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Posts tagged Growth
Having What It Takes - To Lead at Scale
Do You Have What It Takes.jpeg

You may have heard the expression, companies scale but people don’t.  Well, there is some truth to that saying.  The reason is that to be successful at growing a company, you need to be a strategist. 

Founding executives of early stage companies often start off as doers.  They have a specific skill or expertise in areas such as product development, sales, technology or finance but may lack the business savvy to help scale a company. 

Sometimes the sense of camaraderie amongst the original team members hinders the ability to make the difficult personnel decisions necessary to effectively and efficiently grow a company. 

Beyond Managing Your Business Area

As an executive in a growth company, you need to keep the company as a whole in mind. For example, in addition to understanding and updating the current technology offering of a company, a company’s technology lead must be well versed in business strategy:  staying current with new technologies; understanding how they apply to business strategy across geographies and sectors; determining if it can generate a competitive advantage; making complex decisions based on return on investment, and justifying major technology expenditures. They must have knowledge and experience with analytics, organizational design, and infrastructure.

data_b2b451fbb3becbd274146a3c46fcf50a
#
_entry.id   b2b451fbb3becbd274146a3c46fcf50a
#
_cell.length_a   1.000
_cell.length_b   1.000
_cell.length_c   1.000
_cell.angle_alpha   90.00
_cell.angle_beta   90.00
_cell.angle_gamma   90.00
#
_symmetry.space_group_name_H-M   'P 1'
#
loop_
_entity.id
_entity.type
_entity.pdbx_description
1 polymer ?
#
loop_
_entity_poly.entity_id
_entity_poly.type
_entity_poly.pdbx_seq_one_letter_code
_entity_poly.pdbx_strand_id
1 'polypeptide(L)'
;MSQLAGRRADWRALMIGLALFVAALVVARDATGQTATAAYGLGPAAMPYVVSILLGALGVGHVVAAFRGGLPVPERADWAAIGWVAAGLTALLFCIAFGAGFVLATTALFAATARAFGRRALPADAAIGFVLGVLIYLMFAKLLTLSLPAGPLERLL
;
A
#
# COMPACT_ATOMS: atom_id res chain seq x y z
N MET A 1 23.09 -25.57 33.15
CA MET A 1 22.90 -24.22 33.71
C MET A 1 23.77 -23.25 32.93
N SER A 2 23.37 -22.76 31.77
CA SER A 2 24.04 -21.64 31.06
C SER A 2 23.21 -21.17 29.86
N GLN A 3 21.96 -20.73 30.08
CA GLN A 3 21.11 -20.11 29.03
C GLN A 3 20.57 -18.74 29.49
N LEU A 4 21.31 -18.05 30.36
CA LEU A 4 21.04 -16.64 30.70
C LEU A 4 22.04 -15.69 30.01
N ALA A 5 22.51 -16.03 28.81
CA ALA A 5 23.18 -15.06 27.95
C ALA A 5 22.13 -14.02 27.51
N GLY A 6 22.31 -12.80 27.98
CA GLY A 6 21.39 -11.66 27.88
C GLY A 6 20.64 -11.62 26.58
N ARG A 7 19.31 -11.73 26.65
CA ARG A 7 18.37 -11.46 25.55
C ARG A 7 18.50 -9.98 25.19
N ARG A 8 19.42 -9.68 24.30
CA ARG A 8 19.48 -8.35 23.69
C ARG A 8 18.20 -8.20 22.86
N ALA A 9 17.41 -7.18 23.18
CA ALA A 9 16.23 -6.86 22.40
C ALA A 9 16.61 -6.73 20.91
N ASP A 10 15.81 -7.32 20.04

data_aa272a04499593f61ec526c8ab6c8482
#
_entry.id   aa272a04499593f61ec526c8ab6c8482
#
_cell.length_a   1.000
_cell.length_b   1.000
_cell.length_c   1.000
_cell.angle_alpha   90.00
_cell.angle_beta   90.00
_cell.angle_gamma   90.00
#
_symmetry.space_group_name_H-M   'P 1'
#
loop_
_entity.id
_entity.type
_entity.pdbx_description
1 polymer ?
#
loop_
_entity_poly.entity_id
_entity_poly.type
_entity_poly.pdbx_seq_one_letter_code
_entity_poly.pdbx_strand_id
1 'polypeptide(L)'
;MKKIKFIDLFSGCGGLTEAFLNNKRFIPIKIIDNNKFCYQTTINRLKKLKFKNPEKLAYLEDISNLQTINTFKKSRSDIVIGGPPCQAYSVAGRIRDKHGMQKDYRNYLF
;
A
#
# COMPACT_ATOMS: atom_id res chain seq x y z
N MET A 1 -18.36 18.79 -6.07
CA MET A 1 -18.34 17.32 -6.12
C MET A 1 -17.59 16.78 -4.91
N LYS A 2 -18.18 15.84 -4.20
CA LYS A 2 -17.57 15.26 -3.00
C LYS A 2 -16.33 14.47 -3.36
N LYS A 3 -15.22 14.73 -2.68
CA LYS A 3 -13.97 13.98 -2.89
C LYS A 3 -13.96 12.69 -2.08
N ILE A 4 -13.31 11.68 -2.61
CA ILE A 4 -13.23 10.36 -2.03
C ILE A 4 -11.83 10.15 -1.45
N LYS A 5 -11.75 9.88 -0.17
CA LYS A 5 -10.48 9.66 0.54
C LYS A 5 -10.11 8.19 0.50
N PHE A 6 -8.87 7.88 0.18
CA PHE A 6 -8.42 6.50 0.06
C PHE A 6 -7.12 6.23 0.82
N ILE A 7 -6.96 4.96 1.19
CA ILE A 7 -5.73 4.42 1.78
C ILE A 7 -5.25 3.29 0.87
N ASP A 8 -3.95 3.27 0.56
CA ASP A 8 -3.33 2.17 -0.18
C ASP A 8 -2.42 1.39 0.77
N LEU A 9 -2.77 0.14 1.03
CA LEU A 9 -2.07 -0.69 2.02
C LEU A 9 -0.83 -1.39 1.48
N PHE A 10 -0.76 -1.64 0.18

The same holds true for the lead finance role in a company. As a company scales, this role becomes more than a steward of finances and manager of cost reductions.  The role assumes more strategic responsibilities, looking at the business with a value creation lens. They become a partner with the CEO in finding new opportunities, working with capital markets, assessing strategic financial risks and rewards, and managing external stakeholders.  They will need broader experience including operations and information technologies and be a contributor to the company’s competitive advantage.   

Leadership Skills

You can’t be the same leader at scale as when your company was smaller. The skills needed at the expansion stage are quite different.   As an executive team member, you should have more of a business orientation versus a functional orientation.   You’re not expected to be strong and decisive, to instinctively know the right answer to every question.  Your expected to have business acumen and leadership skills; to be a good communicator, collaborator, strategic thinker, multi-tasker, crisis manager, and change catalyst.

Additionally, you must hone the ability to ask good questions, listen and make connections.  Hal Gregersen, Executive Director of MIT Leadership Centre and author of “Questions are the Answer” states,  “When any leader is operating on the edge of uncertainty or the edge of the unknown, questions really are the answer” as questions are the precursor to creating completely new answers, new solutions.

Leveraging Questions